While I’ve done as much as I can to eradicate my addictive past through amends both written and in action, for whatever his reasons, my sister’s husband has been unable to come to a place of full forgiveness and acceptance of me and made it almost downright impossible for me to have any type of healthy relationship with my sister and her kids. While I don’t expect him to ever have to like me, I do at least know in the evangelical Christian world he lives in that I am worthy and deserving of forgiveness and acceptance, but I have never been given that. How that affects me in my relationship with my sister and her codependency with him is this.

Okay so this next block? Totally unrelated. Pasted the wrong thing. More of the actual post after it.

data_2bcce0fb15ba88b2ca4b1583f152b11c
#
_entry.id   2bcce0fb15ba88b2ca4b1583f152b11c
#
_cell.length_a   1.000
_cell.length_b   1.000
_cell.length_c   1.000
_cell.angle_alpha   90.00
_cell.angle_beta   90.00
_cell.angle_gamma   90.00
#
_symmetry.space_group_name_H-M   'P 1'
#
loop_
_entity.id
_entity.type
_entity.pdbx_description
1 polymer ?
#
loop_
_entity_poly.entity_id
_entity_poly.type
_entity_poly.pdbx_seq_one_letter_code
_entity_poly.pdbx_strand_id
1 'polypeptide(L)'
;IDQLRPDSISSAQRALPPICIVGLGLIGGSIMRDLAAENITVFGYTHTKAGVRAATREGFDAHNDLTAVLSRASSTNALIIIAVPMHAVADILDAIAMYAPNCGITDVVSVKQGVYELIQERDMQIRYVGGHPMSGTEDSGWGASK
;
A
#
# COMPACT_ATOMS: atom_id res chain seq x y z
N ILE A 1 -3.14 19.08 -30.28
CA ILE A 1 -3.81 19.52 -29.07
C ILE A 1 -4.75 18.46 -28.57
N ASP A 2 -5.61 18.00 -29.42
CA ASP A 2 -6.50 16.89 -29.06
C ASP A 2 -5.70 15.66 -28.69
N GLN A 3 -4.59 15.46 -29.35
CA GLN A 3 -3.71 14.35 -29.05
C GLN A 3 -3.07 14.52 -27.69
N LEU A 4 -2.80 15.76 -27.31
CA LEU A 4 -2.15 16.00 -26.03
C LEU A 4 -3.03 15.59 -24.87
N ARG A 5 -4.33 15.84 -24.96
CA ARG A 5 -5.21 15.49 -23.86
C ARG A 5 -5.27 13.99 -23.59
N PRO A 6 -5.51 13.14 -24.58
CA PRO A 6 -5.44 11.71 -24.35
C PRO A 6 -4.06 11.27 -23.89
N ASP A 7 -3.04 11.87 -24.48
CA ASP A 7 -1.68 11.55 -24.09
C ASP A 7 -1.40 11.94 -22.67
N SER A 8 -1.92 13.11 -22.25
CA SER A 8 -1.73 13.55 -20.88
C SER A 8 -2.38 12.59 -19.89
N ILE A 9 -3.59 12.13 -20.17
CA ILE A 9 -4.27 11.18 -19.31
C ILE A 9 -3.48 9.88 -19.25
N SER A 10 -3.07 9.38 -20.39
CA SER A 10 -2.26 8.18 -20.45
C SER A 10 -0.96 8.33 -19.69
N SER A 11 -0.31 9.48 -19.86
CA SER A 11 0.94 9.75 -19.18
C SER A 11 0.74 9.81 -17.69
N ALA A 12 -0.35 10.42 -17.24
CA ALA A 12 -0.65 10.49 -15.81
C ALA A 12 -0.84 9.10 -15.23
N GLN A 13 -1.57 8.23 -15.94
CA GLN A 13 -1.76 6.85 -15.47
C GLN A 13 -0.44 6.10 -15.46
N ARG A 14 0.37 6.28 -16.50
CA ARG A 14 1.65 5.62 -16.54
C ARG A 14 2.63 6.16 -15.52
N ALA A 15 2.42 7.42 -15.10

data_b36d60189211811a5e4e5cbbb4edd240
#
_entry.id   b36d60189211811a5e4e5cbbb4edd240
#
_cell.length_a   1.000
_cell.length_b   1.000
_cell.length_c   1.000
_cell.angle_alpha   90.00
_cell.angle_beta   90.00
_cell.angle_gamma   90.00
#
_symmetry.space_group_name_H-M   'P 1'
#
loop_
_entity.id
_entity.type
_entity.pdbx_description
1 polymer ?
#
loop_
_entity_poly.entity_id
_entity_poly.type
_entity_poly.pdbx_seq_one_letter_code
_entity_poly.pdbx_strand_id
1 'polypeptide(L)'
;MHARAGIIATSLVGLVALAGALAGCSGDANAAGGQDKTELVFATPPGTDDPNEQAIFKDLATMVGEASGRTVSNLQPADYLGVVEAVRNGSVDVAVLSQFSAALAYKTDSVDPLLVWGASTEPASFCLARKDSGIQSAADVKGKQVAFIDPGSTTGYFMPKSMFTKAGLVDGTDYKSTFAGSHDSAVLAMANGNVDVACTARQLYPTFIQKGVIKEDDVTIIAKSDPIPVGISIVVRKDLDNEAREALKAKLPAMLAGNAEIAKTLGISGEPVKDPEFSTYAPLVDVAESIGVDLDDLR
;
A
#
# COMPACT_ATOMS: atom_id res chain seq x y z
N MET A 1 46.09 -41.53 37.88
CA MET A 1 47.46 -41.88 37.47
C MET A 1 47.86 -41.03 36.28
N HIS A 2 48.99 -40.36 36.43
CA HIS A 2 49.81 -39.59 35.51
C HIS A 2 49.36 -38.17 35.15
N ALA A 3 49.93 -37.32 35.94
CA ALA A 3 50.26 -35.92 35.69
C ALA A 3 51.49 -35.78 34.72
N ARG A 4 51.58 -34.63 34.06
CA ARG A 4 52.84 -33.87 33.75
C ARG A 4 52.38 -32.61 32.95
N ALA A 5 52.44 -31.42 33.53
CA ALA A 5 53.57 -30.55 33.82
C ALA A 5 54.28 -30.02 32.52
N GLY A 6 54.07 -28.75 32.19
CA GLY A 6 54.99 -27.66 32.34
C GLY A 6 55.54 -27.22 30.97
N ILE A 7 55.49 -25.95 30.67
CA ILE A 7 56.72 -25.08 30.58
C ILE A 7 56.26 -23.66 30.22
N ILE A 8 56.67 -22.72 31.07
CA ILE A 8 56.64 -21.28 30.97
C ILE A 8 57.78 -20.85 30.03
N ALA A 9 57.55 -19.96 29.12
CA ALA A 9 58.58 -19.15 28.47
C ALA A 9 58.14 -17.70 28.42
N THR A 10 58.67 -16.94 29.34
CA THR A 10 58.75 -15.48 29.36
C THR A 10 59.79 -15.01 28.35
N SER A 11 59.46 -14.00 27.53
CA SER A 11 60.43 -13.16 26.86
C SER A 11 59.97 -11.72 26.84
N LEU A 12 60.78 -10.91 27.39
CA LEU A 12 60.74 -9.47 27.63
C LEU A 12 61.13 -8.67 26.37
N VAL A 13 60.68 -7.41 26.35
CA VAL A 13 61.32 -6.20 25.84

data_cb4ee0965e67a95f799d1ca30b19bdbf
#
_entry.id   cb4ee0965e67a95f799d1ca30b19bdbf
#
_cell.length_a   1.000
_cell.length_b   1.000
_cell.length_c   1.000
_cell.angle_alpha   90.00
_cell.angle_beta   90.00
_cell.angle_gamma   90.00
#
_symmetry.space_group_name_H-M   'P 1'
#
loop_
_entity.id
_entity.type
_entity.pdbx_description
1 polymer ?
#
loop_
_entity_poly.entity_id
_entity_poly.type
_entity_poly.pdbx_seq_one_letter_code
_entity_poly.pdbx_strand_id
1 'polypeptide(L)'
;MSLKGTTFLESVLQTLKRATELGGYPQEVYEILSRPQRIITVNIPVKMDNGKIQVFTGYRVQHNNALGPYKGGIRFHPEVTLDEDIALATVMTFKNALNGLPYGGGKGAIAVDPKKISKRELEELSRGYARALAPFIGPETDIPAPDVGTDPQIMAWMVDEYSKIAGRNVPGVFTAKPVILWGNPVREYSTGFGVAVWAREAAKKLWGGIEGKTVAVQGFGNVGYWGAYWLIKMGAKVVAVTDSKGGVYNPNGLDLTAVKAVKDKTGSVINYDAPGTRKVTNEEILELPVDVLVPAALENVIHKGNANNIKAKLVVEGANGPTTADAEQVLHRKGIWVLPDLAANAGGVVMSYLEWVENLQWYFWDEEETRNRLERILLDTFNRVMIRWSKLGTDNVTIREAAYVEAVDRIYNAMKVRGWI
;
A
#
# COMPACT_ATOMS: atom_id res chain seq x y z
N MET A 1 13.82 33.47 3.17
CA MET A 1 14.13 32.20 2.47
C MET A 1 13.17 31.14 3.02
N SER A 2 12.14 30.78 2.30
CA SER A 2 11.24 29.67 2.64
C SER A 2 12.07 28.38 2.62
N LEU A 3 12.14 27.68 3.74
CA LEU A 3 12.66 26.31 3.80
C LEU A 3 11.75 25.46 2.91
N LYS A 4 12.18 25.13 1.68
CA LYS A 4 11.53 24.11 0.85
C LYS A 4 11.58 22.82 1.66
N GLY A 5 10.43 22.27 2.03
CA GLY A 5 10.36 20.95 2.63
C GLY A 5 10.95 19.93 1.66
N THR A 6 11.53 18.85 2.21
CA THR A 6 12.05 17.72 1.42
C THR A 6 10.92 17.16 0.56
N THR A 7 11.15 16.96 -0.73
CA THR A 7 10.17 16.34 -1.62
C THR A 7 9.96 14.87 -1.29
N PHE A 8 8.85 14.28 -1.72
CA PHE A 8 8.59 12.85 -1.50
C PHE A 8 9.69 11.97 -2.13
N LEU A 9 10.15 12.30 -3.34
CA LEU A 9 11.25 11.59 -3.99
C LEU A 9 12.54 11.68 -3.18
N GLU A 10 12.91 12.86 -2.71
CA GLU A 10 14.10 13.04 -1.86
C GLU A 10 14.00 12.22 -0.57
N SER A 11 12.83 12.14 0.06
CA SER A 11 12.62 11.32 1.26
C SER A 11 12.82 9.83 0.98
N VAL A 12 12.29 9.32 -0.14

I haven’t been allowed to stay at their home for years and presently am not even allowed to be in their house if her husband is home. My days are limited on how long I can come for a visit, which is never more than once a year, and when I’m there, I’m not even allowed to have time with my youngest nephew alone because of her husband’s irrational fears that all gay people are pedophiles. I often find myself on the defensive there, walking on egg shells, trying to be perfect, and when I make a mistake, any mistake, it’s verbally pointed out a number of times to me. Any promises made surrounding my visits seem to get repeatedly broken or changed when there as well. And even on my sister’s once a year visit alone to me, they’re often compromised too with her limiting her days to see me and her regularly receiving texts and phone calls from her husband that negatively affect what little time I get with her during those trips.